10 Ways To Make Store-Bought Frosting Better

Woman doing icing on cupcakes with pink whipped cream


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Pink icing frosting close up texture
Jennifer Gauld/istockphoto

Frosty Delight

Store-bought frosting — while convenient and time-saving — is often a poor substitute for homemade frosting. Sporting too much sugar and a lack of nuanced flavors, it pales in comparison to the stuff you can whip up at home. But the good news is that, with a little creativity and a few simple tweaks, you can elevate any store-bought frosting into a much fancier spread. 

From adding a pinch of salt to layering in crunch for a bit of texture, follow these 10 easy suggestions to make your store-bought frosting infinitely better. 

Salt in wooden bowl

1. Add a Pinch of Salt

Oftentimes, store-bought frosting can taste so overly sweet that just a few bites of it can make you feel sick. But by adding a pinch of salt, you can counteract the sugar, balance out the sweetness, and enhance its overall flavor profile. In fact, this principle applies to many sweet treats: a bit of saltiness can help highlight and bring out other flavors in a dessert. 

Whipped cream hanging on electric mixer whip

2. Whip It Up

Frosting that's been sitting on a supermarket shelf can become dense over time. By whipping it for a few minutes with a mixer or by hand, you can reintroduce air and help soften store-bought frosting by giving it a lighter, fluffier texture. This will not only make it easier to spread but will also give it a more pleasant mouthfeel.

Aromatic vanilla extract and beans on wooden table
Liudmila Chernetska/istockphoto

3. Stir in Some Vanilla

A teaspoon or two of pure vanilla extract can add depth and aroma to most store-bought frostings. Vanilla enhances the flavor complexities of the frosting to help it taste richer and more homemade. Just remember: a little goes a long way when it comes to these tiny bottles, so don’t overdo it by pouring in too much. 

Pile of whole and sliced almonds on white

4. Layer in Texture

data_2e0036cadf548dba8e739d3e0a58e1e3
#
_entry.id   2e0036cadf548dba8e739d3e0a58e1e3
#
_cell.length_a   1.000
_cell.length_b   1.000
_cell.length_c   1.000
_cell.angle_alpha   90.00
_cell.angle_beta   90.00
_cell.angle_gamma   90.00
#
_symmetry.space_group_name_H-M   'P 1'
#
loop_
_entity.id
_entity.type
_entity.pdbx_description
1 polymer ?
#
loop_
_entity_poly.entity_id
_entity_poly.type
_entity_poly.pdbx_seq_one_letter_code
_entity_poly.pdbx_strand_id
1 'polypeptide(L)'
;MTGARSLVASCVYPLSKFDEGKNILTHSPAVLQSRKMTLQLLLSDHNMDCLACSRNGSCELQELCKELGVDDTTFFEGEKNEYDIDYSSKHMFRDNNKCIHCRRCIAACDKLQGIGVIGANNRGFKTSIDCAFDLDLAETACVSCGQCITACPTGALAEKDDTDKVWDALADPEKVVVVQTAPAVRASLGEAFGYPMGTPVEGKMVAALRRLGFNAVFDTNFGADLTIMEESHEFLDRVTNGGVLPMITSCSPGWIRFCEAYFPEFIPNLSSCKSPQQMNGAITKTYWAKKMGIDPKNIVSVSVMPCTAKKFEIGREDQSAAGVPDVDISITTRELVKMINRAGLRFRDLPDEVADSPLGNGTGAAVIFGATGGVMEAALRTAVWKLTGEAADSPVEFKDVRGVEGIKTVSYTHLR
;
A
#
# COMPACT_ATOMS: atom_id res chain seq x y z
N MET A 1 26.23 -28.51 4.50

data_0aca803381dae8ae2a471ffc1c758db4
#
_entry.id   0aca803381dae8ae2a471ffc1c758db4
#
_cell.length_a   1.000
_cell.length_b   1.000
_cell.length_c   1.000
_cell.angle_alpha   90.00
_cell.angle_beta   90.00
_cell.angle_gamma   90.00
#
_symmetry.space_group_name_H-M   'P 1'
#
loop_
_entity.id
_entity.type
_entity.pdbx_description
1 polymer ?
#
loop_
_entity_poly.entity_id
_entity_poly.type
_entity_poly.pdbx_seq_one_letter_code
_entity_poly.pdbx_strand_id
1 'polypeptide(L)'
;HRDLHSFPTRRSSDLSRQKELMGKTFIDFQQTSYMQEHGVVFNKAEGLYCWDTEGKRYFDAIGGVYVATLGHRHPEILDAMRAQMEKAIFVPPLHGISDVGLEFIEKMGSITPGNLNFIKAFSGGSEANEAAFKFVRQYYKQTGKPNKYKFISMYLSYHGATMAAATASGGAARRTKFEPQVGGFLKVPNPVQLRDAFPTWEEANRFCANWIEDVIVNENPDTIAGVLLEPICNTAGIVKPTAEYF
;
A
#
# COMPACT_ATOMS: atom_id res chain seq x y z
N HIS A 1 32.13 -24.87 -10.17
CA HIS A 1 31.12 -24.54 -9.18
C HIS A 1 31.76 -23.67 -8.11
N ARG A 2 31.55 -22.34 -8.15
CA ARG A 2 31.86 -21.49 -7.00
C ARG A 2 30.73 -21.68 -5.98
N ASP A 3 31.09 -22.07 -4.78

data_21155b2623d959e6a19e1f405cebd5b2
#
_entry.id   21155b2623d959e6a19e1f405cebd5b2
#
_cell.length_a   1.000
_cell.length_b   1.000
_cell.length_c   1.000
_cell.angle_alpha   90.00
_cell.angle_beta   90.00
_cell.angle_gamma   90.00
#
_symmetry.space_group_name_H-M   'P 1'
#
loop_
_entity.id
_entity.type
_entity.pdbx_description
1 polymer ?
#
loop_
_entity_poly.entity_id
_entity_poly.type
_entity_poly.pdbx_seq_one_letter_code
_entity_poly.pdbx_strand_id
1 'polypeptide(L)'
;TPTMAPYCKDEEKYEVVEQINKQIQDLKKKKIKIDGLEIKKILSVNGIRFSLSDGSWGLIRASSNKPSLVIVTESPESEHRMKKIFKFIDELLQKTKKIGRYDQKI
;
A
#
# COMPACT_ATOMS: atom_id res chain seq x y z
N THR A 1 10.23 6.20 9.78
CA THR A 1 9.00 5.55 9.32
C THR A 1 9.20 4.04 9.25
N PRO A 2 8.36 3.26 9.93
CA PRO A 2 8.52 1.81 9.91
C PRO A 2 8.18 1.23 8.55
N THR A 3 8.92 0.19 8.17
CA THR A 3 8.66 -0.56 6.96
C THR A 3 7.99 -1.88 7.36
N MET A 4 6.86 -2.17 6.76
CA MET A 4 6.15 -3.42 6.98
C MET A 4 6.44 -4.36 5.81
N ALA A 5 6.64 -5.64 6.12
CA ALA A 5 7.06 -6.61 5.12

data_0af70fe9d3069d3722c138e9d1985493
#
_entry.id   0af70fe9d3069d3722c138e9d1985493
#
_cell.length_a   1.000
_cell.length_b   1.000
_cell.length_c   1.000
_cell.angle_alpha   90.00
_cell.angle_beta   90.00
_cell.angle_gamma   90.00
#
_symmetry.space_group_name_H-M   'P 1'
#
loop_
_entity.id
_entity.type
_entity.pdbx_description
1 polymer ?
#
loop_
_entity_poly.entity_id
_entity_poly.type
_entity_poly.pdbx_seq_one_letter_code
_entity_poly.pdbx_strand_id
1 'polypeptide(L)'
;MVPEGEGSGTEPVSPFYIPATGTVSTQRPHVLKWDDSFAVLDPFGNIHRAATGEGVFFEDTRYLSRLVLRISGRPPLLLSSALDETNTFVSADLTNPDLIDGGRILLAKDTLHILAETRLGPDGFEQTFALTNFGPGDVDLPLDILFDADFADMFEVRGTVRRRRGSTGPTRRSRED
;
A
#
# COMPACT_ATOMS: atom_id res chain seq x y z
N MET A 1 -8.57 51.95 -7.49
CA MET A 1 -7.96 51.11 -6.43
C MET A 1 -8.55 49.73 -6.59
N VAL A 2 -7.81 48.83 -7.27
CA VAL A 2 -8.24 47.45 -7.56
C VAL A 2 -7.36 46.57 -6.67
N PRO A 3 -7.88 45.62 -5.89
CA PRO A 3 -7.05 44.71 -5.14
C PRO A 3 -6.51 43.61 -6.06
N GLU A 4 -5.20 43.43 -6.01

By stirring in some chunky ingredients, such as chopped almonds, toasted coconut flakes, or crushed cookies, you can transform store-bought frosting into something more unique. These add-ins provide a contrast to the thick creaminess of the frosting to help give it a crunchy factor and add more flavor. 

Related: The Best (and Worst) Fast Food Desserts

Anonymous Young Woman Making Whipped Cream on a Kitchen Counter

5. Thin It Out

Some store-bought frostings can be overly thick and dense, making it difficult to achieve that smooth, silky consistency when spreading it on cupcakes or other baked treats. By adding a small amount of milk, cream cheese, or heavy whipping cream, you can thin out the frosting to your desired thickness and make it easier to work with. 

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Lemon Zest

6. Make It Zesty

Adding the zest of a lemon, lime, or orange can provide a refreshing zing to your frosting. This introduces a citrusy aroma and a tang that can counteract excessive sweetness and add another layer of flavor. Just be mindful not to squeeze the juice of the fruit directly into the frosting, as acid can cut through cream and cause curdling.

Dark chocolate bar pieces on dark background with grated chocolate, pile chunks of broken chocolate

7. Mix In Cocoa or Melted Chocolate

To infuse a deeper chocolate flavor, stir in some unsweetened cocoa powder or melted chocolate to vanilla or chocolate frosting. This not only enhances the chocolatey taste but also makes the frosting richer in color and flavor. Bonus: Studies have shown that dark chocolate is rich in antioxidants and may provide certain health benefits

Related: 18 Cheap Recipes That Celebrate Chocolate

Cinnamon sticks and powder, macro shot
Marko Jan/istockphoto

8. Add Spices

Incorporating a hint of cinnamon, nutmeg, or cardamom can introduce a warm and comforting note to your frosting. These spices pair particularly well with fall or winter desserts, such as pumpkin bread pudding, cupcakes, and cinnamon-spiced apple pies, and help give your store-bought frosting a homemade, seasonal touch.


9. Infuse With Coffee

Mixing in a teaspoon of instant coffee powder or a shot of espresso can give your frosting a subtle coffee flavor, which pairs especially well with chocolate- or banana-flavored frostings. The coffee can elevate the taste and also give a slight bitter contrast to help cut through the inherent sweetness of the frosting. 

Male hand with glass of whiskey or brandy

10. Enhance With Spirits

Adding a little bit of rum, bourbon, cognac, or another spirit of choice can add more depth and flavor to your frosting. When these spirits are cooked down before being incorporated, the alcohol content evaporates — leaving behind only the distinctive flavors. However, note that it can take several hours for alcohol to fully cook out, so it's best to leave the booze out if you'd like to keep your frosting kid-friendly.